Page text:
Massachusetts Daily Collegian

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A free and responsible press serving the UMass community since 1890

Massachusetts Daily Collegian

A free and responsible press serving the UMass community since 1890

Massachusetts Daily Collegian

Beastie Boys Story: ‘Three bad brothers you know so well’

A Ted-Talk style documentary reflecting on how Beastie Boys came to be
Courtesy of IMDb.

In April 2020, Apple TV+ released “Beastie Boys Story,” a live documentary hosted by Adam Horovitz and Michael Diamond, where they reflected on the making of their band along with their four decade long friendship.

It began back in 1978 when three New York City teenagers: Adam Yauch, Adam Horovitz and Michael Diamond formed a group known as the Beastie Boys. Before Beastie Boys became the influential hip-hop group known and loved by many, they were a hardcore punk group. Influenced by his love of 70s English punk rock band “The Clash”, Adam Yauch also known as MCA, is the one who created the band. Throughout the film, Diamond and Horovitz repeatedly mention that it was Yauch’s idea for the band.

In collaboration with filmmaker Spike Jonze, Horovitz and Diamond created a live documentary that was similarly styled like a Ted-Talk. Two of the three band members stood up on stage at Kings Theatre in Brooklyn, NY in front of a screen. This screen displayed photos of the group from when they started until their end.

‘Beastie Boys’ is no longer releasing music since Adam ‘MCA’ Yauch passed away from salivary gland parotid cancer in 2012.

The film began with the two explaining how they met, their influences and what made them want to start this band. In 1983, “Beastie Boys” hit airwaves with their debut single “Cooky Puss,” based on the Carvel ice cream cake. This satirical joke song put the three on the map, leading to the first major album “Licensed to Ill.”

Their 1986 album “Licensed to Ill” holds their most popular songs like  “Fight for Your Right,” “No Sleep til Brooklyn” and “Paul Revere”. This album led the group to open for Madonna and ascend into fame. “Fight for Your Right,” a song making fun of party culture and party bros, ended up turning the three into the people they were making fun of.

Horovitz and Diamond reflect on how the success of  “Licensed to Ill” changed them into the bratty, obnoxious, “party-bros” they were calling out. They mention that as they toured and toured, they lost their true selves, to the point where Yauch partially quit the band so he could recenter himself.

The two quoted Yauch throughout the performance saying, “I would rather be a hypocrite than be the same person.” Horovitz and Diamond mention that Yauch was the real heart of the band.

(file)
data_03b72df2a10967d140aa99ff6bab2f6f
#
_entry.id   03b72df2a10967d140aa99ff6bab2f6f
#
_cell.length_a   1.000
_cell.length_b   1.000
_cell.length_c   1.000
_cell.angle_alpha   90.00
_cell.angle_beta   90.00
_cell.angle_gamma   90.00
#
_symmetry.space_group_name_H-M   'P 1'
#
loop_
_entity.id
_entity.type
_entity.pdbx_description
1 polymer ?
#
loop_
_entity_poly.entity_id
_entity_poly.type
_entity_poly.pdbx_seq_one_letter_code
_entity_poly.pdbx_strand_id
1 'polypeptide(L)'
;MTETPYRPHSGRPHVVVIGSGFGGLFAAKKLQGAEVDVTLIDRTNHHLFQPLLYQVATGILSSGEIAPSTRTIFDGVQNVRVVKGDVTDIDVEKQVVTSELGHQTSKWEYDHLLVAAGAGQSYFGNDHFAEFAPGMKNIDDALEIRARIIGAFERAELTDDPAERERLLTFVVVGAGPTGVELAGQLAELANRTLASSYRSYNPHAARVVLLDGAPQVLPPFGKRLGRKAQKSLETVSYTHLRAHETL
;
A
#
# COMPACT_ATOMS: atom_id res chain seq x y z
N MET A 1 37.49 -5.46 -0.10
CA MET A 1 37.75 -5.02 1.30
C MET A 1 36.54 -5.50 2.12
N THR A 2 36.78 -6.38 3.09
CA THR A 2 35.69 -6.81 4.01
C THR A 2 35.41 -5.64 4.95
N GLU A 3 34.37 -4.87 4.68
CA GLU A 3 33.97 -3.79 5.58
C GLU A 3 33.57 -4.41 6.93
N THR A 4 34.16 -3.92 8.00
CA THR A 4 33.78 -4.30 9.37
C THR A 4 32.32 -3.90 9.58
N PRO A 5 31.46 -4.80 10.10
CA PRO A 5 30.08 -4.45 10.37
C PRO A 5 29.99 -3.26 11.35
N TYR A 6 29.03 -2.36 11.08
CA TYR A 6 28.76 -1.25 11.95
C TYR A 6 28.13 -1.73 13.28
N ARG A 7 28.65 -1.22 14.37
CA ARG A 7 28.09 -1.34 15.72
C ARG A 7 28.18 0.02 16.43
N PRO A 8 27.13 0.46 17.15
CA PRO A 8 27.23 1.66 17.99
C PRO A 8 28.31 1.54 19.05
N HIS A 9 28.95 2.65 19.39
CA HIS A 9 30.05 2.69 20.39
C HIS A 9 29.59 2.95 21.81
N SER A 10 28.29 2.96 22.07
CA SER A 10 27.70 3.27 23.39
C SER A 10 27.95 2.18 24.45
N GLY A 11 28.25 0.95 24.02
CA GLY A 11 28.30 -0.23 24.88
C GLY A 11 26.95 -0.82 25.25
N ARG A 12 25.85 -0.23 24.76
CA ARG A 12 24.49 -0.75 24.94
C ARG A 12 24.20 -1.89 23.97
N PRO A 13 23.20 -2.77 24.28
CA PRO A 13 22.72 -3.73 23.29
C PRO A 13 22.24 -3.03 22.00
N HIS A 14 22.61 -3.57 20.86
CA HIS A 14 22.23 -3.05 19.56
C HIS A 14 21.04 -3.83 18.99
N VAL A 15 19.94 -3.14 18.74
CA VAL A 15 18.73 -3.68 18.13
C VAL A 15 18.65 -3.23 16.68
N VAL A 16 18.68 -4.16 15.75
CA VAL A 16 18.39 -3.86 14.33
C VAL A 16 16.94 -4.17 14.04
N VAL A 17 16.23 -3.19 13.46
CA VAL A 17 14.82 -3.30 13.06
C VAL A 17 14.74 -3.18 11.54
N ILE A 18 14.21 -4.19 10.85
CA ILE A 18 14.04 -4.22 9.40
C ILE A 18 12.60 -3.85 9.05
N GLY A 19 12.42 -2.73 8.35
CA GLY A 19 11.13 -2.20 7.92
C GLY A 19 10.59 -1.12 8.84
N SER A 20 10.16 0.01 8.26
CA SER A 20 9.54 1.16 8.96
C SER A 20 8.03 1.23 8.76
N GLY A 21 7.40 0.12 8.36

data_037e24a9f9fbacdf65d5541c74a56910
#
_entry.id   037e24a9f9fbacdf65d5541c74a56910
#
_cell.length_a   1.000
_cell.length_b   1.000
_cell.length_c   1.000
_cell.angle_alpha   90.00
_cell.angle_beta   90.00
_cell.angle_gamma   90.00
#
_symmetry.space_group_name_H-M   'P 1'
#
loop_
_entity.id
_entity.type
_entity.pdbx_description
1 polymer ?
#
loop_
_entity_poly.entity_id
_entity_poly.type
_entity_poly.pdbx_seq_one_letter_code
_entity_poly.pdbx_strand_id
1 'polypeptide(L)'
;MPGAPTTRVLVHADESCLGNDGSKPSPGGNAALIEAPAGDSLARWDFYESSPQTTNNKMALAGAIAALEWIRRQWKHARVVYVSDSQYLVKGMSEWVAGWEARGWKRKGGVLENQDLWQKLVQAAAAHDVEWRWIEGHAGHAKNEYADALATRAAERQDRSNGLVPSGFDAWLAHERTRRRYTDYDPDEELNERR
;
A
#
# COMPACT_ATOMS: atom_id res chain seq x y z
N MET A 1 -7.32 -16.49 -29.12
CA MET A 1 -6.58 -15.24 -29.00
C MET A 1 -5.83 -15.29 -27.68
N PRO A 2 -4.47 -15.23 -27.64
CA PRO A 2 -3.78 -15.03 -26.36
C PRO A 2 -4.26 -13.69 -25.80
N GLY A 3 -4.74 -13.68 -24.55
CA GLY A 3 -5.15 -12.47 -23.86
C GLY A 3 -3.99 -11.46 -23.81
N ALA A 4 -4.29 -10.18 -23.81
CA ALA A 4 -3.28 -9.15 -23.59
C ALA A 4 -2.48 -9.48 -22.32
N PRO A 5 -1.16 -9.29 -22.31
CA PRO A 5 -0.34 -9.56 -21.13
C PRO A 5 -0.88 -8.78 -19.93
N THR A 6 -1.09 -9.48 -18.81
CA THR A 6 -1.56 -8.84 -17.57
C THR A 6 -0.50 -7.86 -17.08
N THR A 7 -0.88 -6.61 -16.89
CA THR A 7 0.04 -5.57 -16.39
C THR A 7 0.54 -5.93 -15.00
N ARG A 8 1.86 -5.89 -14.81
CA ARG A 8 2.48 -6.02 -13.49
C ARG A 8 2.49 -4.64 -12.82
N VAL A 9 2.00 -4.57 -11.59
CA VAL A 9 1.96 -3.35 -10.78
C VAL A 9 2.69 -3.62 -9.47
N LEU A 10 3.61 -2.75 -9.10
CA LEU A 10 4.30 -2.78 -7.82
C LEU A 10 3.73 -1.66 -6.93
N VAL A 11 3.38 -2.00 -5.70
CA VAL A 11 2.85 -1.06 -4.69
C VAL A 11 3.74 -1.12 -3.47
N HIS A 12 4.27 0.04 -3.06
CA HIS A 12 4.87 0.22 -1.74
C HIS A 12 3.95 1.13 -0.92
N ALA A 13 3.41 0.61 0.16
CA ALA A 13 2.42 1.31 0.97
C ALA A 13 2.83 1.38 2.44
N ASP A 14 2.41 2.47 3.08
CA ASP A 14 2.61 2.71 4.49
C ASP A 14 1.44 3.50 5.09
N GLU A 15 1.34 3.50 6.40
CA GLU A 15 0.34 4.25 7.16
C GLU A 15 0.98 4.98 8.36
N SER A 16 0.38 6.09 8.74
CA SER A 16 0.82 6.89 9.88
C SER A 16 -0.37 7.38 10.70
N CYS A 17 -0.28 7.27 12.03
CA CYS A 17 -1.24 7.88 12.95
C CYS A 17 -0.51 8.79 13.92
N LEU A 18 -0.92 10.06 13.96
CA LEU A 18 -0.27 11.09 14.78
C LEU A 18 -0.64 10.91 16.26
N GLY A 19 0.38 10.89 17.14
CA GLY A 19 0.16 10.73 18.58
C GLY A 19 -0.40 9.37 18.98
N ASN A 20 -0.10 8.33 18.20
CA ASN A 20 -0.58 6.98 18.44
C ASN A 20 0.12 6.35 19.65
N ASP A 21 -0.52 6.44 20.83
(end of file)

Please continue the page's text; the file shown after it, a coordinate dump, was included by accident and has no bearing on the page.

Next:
In the second act, the group reflects on how they changed their sound and became more intentional with their music. Even though their second album “Paul’s Boutique,” was a commercial failure, it gained a cult following. They refined their sound even more and created  “Check Your Head” and “Ill Communication”.

The beauty of “Beastie Boys Story” lies in the retelling of the friendship between the three men. Even through all the challenges they faced as a band, they stuck together. They describe Yauch in a way that shows their admiration and a strong sense of love that will never die out.

As they get emotional remembering their friend, the audience can feel the love and passion for music they share. Horovitz and Diamond always seek to ask the question: What Would Yauch Do? As they move down memory lane, the two always connect to how wonderful of a friend and person Yauch was. They recall that Yauch was really the person that brought the group together.

Beastie Boyshas been one of the most influential hip-hop groups. Through the rhymes and lyricism on “Licensed to Ill” to the succinct mixture of rap and rock on “Ill Communication,” the group demonstrates real talent. The film  “Beastie Boys Story”’ tells the tale of the three teenagers, inspired by The Clash, who became some of the biggest names in hip-hop history.

Jonze’s documentary not only provides a nostalgic trip for people who grew up during the 80s, but also for those who became fans after. He was able to make a creative and entertaining show that truly expresses the musical change this group had on the genre. The documentary is full of heart and offers a great perspective on life.

Sydney Warren can be reached at [email protected].

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